Since these microorganisms are the main cause of food spoilage, food preservation depends on rendering conditions unfavorable for their growth.
Processes of preservation may be generally classified as drying, heating, refrigeration (see also frozen foods), and the use of chemicals or other particular agencies.
www.encyclopedia.com /doc/1E1-foodpres.html   (1010 words)

  
 Food preservation   (Site not responding. Last check: )
Food preservation is the process of treating and handling food in such a way as to stop or greatly slow down spoilage while maintaining nutritional value, texture and flavor.
Preservation ususally involves preventing the growth of bacteria, fungi and other micro-organisms, as well as retarding the oxidation of fats which causes rancidity.
Pickling is a method of preserving food by placing it in either a brine (high in salt), or a solution of vinegar which is too acidic to permit bacterial growth.
bopedia.com /en/wikipedia/f/fo/food_preservation.html   (284 words)

  
 Food Preservation | World of Microbiology and Immunology   (Site not responding. Last check: )
Food preservation has become an increasingly important component of the food industry as fewer people eat foods produced on their own lands, and as consumers expect to be able to purchase and consume foods that are out of season.
The vast majority of instances of food spoilage can be attributed to one of two major causes: (1) the attack by pathogens (disease-causing microorganisms) such as bacteria and molds, or (2) oxidation that causes the destruction of essential biochemical compounds and/or the destruction of plant and animal cells.
In this respect, heating foods is a form of food preservation comparable to that of freezing but much superior to it in its effectiveness.
www.bookrags.com /research/food-preservation-wmi   (3087 words)

  
 Food preservation :: Web Articles ::   (Site not responding. Last check: )
Food preservation is the process of treating and handling food in such a way as to stop or greatly slow down spoilage to prevent foodborne illness while maintaining nutritional value, texture and flavor.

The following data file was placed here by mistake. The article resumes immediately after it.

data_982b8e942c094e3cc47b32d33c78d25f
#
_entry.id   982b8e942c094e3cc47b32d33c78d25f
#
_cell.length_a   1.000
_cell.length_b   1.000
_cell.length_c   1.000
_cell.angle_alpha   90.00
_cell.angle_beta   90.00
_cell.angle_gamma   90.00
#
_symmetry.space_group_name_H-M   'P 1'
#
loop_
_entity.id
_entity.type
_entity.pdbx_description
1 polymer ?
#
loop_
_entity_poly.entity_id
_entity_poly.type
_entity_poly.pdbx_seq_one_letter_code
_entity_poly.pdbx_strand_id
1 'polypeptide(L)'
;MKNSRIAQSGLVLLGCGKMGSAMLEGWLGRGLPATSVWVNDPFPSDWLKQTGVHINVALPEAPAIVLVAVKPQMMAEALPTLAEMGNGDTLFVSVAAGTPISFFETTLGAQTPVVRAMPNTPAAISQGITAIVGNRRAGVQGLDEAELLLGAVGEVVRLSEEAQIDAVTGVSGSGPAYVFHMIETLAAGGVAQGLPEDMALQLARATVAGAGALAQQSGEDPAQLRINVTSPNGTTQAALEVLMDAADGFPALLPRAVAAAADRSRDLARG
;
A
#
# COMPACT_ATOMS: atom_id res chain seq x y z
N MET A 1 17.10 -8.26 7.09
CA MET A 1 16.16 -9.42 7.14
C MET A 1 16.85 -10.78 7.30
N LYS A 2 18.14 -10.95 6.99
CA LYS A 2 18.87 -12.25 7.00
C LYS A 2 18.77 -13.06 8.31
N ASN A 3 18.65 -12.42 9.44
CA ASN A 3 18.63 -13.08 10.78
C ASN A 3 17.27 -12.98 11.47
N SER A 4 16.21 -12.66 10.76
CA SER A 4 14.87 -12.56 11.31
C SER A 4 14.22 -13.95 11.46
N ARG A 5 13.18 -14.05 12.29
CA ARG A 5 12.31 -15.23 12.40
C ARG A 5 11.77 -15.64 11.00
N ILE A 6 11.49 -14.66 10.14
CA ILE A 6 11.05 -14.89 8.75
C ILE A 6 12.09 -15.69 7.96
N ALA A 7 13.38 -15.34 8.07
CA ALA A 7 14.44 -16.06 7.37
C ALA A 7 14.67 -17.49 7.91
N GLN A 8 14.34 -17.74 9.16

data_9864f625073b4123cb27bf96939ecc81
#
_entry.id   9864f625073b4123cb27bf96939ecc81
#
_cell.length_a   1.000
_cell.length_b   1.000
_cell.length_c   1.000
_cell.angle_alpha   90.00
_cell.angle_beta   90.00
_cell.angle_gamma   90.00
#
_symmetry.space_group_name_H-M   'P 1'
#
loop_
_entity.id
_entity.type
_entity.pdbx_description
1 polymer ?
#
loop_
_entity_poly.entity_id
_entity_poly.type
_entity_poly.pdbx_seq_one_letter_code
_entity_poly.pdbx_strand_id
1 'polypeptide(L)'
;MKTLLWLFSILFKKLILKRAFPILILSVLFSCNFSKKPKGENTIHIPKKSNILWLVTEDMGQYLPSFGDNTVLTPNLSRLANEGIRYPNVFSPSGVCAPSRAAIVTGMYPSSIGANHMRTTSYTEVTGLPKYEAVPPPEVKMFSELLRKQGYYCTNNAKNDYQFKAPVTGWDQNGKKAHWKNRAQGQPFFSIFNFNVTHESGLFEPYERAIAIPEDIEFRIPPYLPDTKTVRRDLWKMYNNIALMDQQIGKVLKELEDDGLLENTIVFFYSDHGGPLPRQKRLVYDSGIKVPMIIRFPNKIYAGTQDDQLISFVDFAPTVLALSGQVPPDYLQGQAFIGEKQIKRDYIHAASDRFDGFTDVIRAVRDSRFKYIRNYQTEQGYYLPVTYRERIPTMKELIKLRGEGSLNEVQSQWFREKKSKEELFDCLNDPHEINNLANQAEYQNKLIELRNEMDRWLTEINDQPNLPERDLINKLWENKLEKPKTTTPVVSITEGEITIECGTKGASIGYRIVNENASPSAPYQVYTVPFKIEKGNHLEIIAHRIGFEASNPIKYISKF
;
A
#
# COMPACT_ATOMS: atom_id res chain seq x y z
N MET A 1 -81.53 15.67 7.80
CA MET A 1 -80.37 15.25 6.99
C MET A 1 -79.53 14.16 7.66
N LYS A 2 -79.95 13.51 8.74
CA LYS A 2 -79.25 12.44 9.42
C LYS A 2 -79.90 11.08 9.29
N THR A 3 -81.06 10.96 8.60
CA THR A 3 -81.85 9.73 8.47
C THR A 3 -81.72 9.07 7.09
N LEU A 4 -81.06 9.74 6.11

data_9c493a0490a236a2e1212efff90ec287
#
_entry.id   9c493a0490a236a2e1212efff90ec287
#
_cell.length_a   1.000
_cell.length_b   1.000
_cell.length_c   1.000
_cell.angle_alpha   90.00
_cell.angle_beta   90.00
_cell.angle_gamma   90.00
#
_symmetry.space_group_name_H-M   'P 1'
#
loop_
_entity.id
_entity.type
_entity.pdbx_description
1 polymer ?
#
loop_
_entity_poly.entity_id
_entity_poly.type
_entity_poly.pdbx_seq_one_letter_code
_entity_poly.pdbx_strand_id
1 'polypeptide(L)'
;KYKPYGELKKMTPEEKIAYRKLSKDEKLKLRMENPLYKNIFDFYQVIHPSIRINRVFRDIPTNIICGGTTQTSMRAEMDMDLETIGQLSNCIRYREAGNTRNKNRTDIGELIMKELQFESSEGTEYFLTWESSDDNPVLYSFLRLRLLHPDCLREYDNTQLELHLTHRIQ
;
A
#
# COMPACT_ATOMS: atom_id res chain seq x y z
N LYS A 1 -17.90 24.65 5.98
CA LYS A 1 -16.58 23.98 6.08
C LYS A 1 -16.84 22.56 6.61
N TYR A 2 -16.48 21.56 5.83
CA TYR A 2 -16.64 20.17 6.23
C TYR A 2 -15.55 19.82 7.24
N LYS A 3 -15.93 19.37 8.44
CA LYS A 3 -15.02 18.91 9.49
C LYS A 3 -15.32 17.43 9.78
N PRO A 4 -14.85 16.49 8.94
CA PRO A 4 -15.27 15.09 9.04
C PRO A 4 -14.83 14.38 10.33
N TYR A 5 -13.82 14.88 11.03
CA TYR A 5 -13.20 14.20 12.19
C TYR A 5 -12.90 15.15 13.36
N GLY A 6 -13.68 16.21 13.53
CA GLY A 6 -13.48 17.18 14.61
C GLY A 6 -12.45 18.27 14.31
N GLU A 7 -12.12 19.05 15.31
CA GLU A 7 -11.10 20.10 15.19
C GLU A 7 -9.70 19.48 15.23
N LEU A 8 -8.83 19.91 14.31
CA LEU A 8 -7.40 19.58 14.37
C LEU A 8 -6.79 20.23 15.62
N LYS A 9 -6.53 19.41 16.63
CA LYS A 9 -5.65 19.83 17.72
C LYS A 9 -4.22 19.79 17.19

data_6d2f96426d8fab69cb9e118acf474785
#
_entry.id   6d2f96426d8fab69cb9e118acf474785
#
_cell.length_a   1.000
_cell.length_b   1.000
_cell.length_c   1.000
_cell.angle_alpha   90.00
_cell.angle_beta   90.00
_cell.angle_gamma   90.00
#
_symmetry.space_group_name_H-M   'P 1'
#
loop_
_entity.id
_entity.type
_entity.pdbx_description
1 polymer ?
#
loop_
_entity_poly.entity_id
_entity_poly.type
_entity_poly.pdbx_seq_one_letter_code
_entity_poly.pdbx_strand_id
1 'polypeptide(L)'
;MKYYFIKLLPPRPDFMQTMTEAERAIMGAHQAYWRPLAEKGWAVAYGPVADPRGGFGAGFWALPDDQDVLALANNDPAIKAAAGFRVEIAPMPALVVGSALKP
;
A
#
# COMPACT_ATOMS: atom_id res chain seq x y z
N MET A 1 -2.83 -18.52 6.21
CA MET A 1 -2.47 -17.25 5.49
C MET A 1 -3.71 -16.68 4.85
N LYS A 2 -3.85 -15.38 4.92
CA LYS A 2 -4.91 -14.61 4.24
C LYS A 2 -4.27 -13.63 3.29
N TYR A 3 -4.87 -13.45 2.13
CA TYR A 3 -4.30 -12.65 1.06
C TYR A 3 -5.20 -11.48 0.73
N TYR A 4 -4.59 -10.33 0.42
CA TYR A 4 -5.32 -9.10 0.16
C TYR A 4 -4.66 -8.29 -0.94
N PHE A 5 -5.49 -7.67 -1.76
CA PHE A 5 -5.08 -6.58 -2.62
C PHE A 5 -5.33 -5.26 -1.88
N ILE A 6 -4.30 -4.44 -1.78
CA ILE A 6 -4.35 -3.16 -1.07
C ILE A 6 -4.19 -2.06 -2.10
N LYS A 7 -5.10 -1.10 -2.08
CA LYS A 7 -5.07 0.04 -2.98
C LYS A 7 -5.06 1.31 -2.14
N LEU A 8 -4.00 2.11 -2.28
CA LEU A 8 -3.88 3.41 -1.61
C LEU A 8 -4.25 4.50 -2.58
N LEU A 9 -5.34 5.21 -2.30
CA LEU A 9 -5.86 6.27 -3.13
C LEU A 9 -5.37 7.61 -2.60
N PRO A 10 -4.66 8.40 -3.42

Food preserved by canning or bottling is at immediate risk of spoilage once the can or bottle has been opened.
Food may be preserved by cooking in a material that solidifies to form a gel.
www.webarticles.com /Home/Cooking/Food-preservation   (1566 words)

  
 [No title]
Food preservation is used to protect food from microbes and other agents that could spoil the food, so it can be consumed at some point in the future.
The idea is that preserved food should have the same taste, smell, appearance and texture, whilst maintaining its nutritional value.
They added food preservation to their enterprises and, after many trials, began to receive a favourable response from the British army and navy commanders.
members.lycos.co.uk /Polyvinyl/school/case_study.htm   (5958 words)

  
 FOOD PRESERVATION
To minimize the risk of food spoilage, all high acid foods should be processed in a water bath canner or pressure canner and all low acid foods in a pressure canner.
The bubbling food may leave a deposit on the rim of the jar or the seal of the lid and prevent the jar from sealing properly.
Canned food stored in a warm place near hot pipes, a range, a furnace, or in indirect sunlight may lose some of its eating quality in a few weeks or months, depending on the temperature.
www.ces.purdue.edu /hamilton/cfs/preserve2.html   (1607 words)

  
 Water activity: Food Science Australia
Water in food which is not bound to food molecules can support the growth of bacteria, yeasts and moulds (fungi).